Let’s start with a recommendation. If you’re thinking of installing a stove and your stove supplier offers a full installation service, including performing any necessary building work, its probably a good idea to make use of their services. Sure, you might be able to shop around and get a lower price for the work, but there’s a very good chance the stove suppliers actually know what they’re doing. We didn’t do this and that, I believe, was our first and biggest mistake.
I don’t know what it would have cost to have Mourne Fireplaces, our stove suppliers, carry out all the necessary work because we didn’t even ask. We had a builder in already doing some other small jobs in the house and it just seemed like a good idea to use the one builder for everything. We told Mourne Fireplaces this and they said that they’d provide us with the specifications for the opening and hearth that they’d require in order to install the stove. Everything seemed good to go.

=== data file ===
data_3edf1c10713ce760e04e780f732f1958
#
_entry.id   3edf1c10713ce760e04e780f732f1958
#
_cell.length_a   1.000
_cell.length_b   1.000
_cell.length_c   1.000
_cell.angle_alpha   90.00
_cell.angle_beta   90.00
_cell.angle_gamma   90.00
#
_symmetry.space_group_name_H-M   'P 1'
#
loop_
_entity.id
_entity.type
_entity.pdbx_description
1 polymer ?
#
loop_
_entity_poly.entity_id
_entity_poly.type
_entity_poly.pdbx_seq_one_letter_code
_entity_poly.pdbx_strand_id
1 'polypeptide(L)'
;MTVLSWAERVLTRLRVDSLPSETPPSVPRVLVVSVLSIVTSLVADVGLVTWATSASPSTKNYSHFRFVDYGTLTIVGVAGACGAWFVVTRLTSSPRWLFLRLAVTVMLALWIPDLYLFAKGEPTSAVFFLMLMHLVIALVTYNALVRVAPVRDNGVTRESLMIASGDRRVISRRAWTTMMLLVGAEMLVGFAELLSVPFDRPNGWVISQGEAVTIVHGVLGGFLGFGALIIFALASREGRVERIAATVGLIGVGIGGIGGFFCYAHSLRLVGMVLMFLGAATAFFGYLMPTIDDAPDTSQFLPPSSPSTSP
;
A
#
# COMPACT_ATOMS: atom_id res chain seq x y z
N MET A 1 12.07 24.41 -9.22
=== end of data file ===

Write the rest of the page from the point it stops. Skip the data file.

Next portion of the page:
After a false start or three (practically expected with builders), the builder turned up and within two days, we’d gone from a blocked up chimney breast and lumpy walls to a nice big opening and smooth walls. The guy who had done the work so far (not the ‘builder’, who was busy elsewhere) reckoned that everything would be finished within two weeks. I was not only pleased but quietly impressed. Little did I know that things had already started going wrong.